Contributing to Ubuntu
by Neal McBurnett
Presented to the
North Colorado Linux User's Group on 2008-03-11,
Boulder Linux Users Group on 2007-11-08
Online with links at: http://mcburnett.org/neal/talks/contribute_to_ubuntu.html
- Ubuntu - popular Linux distro based on Debian, sponsored by Canonical
- Local contributors:
- Lamont Jones - one of the first Ubuntu Core Team members starting in 2004
- Joey Stanford (blog) - started the Colorado Ubuntu Linux Team
- Jim Hutchinson, a strong advocate for Ubuntu in education - see his Ubuntu Kids blog
- Over 150 members of the Colorado Ubuntu Linux Team, including about 5 folks recognized by the Community Council as "Ubuntu Members" (Lamont, Joey, Jim, David Overcash and me).
- Our new CULT leader, Mitch Mahan
- Carl Richell - founder of System 76, a leading vendor of Ubuntu-based hardware (like my new laptop).
Why get involved?
- Fun, interesting
- Good cause - bring free software to the world
- Learn marketable skills
- Make money (gnash is hiring - talk to Rob Savoye in Nederland)
Why get involved with Ubuntu?
- Great, friendly community, based on the Code of Conduct
- Diverse: from 14-year old students to retired computing pioneers, reaches out to ubuntu women, etc.
- Low barriers to entry, good tools for contributors
- Worldwide network of Local Teams
- Meritocracy via open processes
- Community Council
- Technical Board
- Core Developers (~50) with "commit" rights on "main"
(supported packages). Perhaps half of the core team works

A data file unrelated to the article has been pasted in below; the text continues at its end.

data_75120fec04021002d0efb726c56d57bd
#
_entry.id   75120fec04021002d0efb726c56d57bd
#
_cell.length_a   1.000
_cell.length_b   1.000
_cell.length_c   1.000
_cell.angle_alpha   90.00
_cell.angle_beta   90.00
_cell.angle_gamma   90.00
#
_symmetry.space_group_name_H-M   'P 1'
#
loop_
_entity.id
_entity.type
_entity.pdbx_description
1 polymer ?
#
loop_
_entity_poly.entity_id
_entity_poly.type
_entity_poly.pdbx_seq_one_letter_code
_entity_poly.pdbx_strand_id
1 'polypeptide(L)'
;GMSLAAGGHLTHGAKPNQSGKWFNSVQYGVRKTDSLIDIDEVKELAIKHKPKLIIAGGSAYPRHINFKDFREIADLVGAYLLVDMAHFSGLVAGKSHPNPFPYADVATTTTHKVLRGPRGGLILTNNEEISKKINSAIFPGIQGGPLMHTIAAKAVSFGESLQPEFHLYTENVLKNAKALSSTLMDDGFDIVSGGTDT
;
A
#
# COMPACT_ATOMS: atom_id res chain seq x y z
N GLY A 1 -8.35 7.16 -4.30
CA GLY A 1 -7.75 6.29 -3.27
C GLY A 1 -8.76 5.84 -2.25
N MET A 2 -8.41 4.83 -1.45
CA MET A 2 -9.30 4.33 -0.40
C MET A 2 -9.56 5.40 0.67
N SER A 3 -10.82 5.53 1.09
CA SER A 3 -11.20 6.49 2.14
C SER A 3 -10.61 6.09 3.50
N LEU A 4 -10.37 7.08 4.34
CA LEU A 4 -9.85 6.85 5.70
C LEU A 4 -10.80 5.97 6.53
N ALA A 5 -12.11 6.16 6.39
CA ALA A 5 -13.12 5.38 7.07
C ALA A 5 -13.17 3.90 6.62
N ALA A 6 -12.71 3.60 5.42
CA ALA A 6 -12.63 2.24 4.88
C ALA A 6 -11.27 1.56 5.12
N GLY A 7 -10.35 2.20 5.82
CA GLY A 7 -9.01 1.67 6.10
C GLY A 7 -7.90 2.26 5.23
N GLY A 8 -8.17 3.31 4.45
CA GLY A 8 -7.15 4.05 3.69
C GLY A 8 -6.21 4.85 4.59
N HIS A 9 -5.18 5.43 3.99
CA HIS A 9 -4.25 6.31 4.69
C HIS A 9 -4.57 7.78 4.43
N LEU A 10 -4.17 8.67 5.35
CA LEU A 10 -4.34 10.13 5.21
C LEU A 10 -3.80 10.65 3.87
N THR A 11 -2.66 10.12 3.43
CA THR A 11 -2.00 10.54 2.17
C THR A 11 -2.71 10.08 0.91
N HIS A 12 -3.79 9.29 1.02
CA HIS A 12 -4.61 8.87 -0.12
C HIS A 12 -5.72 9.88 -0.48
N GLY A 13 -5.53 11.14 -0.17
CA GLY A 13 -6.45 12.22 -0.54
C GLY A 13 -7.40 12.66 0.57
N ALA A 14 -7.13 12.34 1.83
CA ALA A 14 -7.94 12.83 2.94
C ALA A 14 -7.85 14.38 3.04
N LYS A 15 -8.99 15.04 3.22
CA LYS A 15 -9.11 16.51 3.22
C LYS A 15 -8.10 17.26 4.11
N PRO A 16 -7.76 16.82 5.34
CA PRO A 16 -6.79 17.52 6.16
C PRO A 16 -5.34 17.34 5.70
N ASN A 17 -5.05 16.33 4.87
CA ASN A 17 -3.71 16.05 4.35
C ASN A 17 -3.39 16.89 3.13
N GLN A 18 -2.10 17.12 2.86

- Masters of the Universe (~100) with "commit" rights on
"universe". "universe" is the category of Ubuntu packages
which is available but not supported by Canonical.
- Ubuntu Members (~336)
- Ubunteros (~6000) - signed the Code of Conduct
- Also 1 "SABDFL"
(Self-Appointed Benevolent Dictator For Life), Mark
Shuttleworth, but he leaves nearly all decisions to the
How to get involved?
- Try it out, and share it with your friends and colleagues
- Give feedback via bug reports, forum posts, irc input
- Bug day - confirm bugs, "triage", work on them, etc.
- https://wiki.ubuntu.com/UbuntuDeveloperWeek/ (Feb 2008) and https://wiki.ubuntu.com/UbuntuOpenWeek (Oct 2007) - see the transcripts of IRC sessions in #ubuntu-classroom
- Hang out with the Colorado Ubuntu Linux Team in #ubuntu-us-co on freenode
- Polish documentation pages via the wiki in a topic of your interest
- Find a team that appeals to you: Server team, Laptop Testing, Marketing team, etc.
- Translate apps into a language you know
- Package applications as a "Master of the Universe". To get started, see PPA and Ubuntu Packaging 101
- Plan an event like
Software Freedom Day,
Colorado Technology in Education Conference
- Write specification ("blueprints") for future versions.
Every 6 months there is an
Ubuntu Developer Summit - a week-long multi-track set of meetings
to decide on and document the roadmap for the next 6 months and beyond.
Free for all to attend. Not a "conference". Some "sponsored" attendees. Great people. Great food :-)
- See also: https://wiki.ubuntu.com/ContributeToUbuntu
- Tools focused on collaborative development: with other distros
like Debian, with the many derivatives of Ubuntu, and with upstream projects
- Next-generation distributed code development:
bzr - easy to manage and
publish your own code versions/branches of a package, easy to
merge in changes from others.
- Launchpad - sort of like sourceforge.
Ties together much of the development of Ubuntu and other
derivatives and projects like Zope. Tracking projects, people, teams, code,
bugs, specifications, translations, support queries, etc.
Proprietary, for now, unfortunately.
- Personal Package Archives (PPA) - build, upload, deploy a package in your own apt-based repository that others can subscribe to and get updates from.
Provide packages for preview, testing, or roll-your-own distribution....
See also the Falcon repository builder - a similar tool that is open source